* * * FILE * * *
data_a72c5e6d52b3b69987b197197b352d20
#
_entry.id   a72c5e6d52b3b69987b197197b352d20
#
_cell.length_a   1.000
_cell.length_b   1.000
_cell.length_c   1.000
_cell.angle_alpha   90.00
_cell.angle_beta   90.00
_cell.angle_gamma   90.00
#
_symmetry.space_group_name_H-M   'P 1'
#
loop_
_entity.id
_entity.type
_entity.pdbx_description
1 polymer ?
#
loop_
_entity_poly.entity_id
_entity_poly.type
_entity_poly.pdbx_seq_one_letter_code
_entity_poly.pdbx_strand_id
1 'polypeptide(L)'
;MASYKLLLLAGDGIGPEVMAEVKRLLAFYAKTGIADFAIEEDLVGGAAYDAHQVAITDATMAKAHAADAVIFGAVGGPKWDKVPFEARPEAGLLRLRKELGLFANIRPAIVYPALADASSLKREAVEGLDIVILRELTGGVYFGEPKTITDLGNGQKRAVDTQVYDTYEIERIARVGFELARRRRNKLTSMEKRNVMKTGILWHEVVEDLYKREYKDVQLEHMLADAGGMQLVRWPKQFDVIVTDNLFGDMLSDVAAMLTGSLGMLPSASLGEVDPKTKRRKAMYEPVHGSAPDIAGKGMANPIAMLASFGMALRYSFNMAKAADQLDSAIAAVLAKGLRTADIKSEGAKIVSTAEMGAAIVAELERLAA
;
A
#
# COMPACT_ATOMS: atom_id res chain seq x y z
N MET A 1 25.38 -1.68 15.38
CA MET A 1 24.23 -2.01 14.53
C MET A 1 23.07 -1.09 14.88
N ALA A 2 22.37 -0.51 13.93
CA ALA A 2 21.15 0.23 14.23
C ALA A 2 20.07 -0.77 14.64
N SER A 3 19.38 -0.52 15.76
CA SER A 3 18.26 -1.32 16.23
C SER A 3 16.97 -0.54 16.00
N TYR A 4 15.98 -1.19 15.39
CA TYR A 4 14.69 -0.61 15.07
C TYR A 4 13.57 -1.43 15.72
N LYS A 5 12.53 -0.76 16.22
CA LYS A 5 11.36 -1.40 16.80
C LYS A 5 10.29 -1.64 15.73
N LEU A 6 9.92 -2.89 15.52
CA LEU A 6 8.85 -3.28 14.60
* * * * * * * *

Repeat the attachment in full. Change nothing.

data_a72c5e6d52b3b69987b197197b352d20
#
_entry.id   a72c5e6d52b3b69987b197197b352d20
#
_cell.length_a   1.000
_cell.length_b   1.000
_cell.length_c   1.000
_cell.angle_alpha   90.00
_cell.angle_beta   90.00
_cell.angle_gamma   90.00
#
_symmetry.space_group_name_H-M   'P 1'
#
loop_
_entity.id
_entity.type
_entity.pdbx_description
1 polymer ?
#
loop_
_entity_poly.entity_id
_entity_poly.type
_entity_poly.pdbx_seq_one_letter_code
_entity_poly.pdbx_strand_id
1 'polypeptide(L)'
;MASYKLLLLAGDGIGPEVMAEVKRLLAFYAKTGIADFAIEEDLVGGAAYDAHQVAITDATMAKAHAADAVIFGAVGGPKWDKVPFEARPEAGLLRLRKELGLFANIRPAIVYPALADASSLKREAVEGLDIVILRELTGGVYFGEPKTITDLGNGQKRAVDTQVYDTYEIERIARVGFELARRRRNKLTSMEKRNVMKTGILWHEVVEDLYKREYKDVQLEHMLADAGGMQLVRWPKQFDVIVTDNLFGDMLSDVAAMLTGSLGMLPSASLGEVDPKTKRRKAMYEPVHGSAPDIAGKGMANPIAMLASFGMALRYSFNMAKAADQLDSAIAAVLAKGLRTADIKSEGAKIVSTAEMGAAIVAELERLAA
;
A
#
# COMPACT_ATOMS: atom_id res chain seq x y z
N MET A 1 25.38 -1.68 15.38
CA MET A 1 24.23 -2.01 14.53
C MET A 1 23.07 -1.09 14.88
N ALA A 2 22.37 -0.51 13.93
CA ALA A 2 21.15 0.23 14.23
C ALA A 2 20.07 -0.77 14.64
N SER A 3 19.38 -0.52 15.76
CA SER A 3 18.26 -1.32 16.23
C SER A 3 16.97 -0.54 16.00
N TYR A 4 15.98 -1.19 15.39
CA TYR A 4 14.69 -0.61 15.07
C TYR A 4 13.57 -1.43 15.72
N LYS A 5 12.53 -0.76 16.22
CA LYS A 5 11.36 -1.40 16.80
C LYS A 5 10.29 -1.64 15.73
N LEU A 6 9.92 -2.89 15.52
CA LEU A 6 8.85 -3.28 14.60